The Diablo franchise has been around 18 years, and apart from expansions, it’s only in it’s third installment. With Diablo 3 hitting more systems than any previous title in the franchise, and Blizzard’s dedication to producing unmatched quality, it’s not surprising that we’re talking about Diablo 3 more than two years after it’s initial release.
Modern-day gaming often brings us games that could have done with a little more development time, and Diablo 3 is a prime example. Not until the Reaper of Souls expansion where most of the initial problems resolved.
But after numerous patches and the loot-defining expansion, Diablo 3: Ultimate Evil Edition is one of the most complete titles you’ll lay your hands on.
Bringing all of the above to next-gen consoles at a budget price with visuals that match a PC’s highest setting and run perfectly smooth at 1080p, Diablo 3: The Ultimate Evil Edition is much more than the common next-gen remake.
After making your choice from a roster of 6 classes, which includes the new Crusader, you’ll begin your adventure. After running a few errands and searching for the fallen star, you’ll soon hit the end of the first act and the game's dark storyline will take over completely.
As with most RPG titles, the first hour or two is least friendly. You’re getting used to your character and new moves are opening up. As you approach level 20-30 you’ll have a wealthy selection of skills to choose from, all of which are capable of making easy work of the majority of foes.
Each class has a wide selection of skills, both passive as well as triggered through a button press, that lends itself well to console controls and makes throwing out your wildest spells and powers as simple as a slash of a sword. As you expect from a Diablo title, balancing these powers with buffs from your weapons and armour to try and keep your abilities effective is key. It all works incredibly well with the chance of a legendary loot drop keeping you playing far past the initial campaign.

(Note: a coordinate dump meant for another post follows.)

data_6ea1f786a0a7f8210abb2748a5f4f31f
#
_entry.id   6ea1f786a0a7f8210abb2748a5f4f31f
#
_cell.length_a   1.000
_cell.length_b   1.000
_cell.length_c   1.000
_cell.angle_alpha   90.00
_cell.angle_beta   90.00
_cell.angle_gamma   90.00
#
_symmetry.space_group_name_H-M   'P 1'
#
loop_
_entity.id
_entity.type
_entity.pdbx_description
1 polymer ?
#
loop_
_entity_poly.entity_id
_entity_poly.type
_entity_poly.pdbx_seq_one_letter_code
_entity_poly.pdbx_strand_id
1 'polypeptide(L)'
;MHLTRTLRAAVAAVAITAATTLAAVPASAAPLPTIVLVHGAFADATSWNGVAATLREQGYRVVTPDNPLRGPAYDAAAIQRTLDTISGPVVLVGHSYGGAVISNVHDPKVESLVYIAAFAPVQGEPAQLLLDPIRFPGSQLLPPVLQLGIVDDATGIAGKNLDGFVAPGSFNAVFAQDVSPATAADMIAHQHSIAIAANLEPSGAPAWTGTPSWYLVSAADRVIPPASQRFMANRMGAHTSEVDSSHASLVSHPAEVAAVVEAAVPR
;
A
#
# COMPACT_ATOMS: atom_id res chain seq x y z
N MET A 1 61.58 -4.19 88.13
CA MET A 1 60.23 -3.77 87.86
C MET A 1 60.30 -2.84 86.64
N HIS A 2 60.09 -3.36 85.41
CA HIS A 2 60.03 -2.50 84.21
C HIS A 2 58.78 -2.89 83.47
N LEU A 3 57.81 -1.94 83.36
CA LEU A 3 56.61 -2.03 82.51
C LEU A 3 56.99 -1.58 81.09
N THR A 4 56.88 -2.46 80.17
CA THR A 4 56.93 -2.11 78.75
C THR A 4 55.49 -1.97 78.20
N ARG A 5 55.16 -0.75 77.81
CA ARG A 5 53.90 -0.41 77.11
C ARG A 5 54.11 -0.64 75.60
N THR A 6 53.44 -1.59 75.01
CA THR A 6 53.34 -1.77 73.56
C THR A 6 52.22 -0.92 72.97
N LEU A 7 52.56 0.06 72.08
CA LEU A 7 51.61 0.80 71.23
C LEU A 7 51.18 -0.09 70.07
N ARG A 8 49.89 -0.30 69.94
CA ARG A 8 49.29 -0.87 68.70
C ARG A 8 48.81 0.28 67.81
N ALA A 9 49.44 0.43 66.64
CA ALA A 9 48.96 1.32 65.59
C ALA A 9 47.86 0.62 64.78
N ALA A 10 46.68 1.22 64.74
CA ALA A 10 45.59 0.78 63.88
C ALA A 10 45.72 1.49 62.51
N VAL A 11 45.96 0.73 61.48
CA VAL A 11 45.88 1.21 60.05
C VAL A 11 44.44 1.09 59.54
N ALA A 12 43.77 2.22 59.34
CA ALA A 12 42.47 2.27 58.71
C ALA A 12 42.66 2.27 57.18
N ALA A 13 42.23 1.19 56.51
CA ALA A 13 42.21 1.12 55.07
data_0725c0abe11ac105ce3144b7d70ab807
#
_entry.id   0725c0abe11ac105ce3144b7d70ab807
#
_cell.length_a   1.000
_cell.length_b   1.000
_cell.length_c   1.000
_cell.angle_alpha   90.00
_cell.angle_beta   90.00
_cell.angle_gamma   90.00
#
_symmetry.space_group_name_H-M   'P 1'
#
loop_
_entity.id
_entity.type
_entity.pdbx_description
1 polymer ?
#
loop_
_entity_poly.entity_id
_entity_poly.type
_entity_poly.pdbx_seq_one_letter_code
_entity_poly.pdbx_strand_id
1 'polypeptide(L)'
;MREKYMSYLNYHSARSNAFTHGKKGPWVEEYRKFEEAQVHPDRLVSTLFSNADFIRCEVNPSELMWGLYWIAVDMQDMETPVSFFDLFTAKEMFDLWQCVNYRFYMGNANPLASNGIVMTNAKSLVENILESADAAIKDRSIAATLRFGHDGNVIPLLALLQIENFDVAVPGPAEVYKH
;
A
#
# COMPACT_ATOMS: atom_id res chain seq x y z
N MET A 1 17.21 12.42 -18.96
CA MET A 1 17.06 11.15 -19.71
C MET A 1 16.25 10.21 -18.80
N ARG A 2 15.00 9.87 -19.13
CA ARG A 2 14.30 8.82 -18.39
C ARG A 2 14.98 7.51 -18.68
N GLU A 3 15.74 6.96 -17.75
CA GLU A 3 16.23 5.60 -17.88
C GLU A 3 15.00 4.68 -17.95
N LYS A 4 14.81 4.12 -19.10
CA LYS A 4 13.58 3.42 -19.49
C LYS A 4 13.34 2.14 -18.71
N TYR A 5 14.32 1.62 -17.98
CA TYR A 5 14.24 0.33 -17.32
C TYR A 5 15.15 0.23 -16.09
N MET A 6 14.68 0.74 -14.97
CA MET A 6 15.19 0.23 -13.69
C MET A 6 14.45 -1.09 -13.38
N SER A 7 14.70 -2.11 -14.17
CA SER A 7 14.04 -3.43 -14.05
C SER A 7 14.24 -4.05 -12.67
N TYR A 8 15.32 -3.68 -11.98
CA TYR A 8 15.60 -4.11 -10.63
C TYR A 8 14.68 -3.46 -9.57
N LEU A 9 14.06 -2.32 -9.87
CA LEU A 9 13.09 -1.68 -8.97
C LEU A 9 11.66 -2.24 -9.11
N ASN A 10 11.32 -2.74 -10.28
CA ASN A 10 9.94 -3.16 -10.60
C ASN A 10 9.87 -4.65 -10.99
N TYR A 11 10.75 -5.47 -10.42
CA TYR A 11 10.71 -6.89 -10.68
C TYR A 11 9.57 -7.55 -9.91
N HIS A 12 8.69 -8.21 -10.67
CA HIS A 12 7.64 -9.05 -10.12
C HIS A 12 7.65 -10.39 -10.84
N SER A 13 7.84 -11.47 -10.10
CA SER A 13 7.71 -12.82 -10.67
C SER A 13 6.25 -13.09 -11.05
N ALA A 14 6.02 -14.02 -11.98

Taking into account that some of the difficulty levels don’t even open up until you’ve reached level 60, there’s plenty of ground still to tread through experimenting with the higher difficulties for higher XP and loot.
But for people that have already experienced Diablo 3 on one format or another, there is really only the Reaper of Souls expansion as far as new content. The main benefit here is how well the game runs and the fact that all the patches and improvements made over the last few years are all in place for a seamless and superior outing.
If you’re lucky enough to have a super powered PC, Diablo 3 and Reaper of Souls: move along, nothing to see here.
But for those who had Diablo 3 on PlayStation 3 and are looking to upgrade, the graphical boost is massive. All those dark grungy areas from before are clear, sharp and full of atmosphere. Think the PC’s highest settings with a slightly better camera angle and running perfectly smooth. Tests have shown there’s the odd frame rate drop on Xbox One and some colours slightly out of place on PS4 (a slightly cooler tint compared to the PC & Xbox’s warmer shades in a few areas). No matter which console you have, the Ultimate Evil Edition is near-perfect visually and you’ll struggle to pick fault in any way.
If you’re a RPG fan and haven’t got a high-powered PC, then it’s fantastic. If you don’t usually like this style of game, it’s well worth a try regardless.
The only way you should consider missing out on Diablo 3: Ultimate Evil Edition is if you have it on a high powered PC already.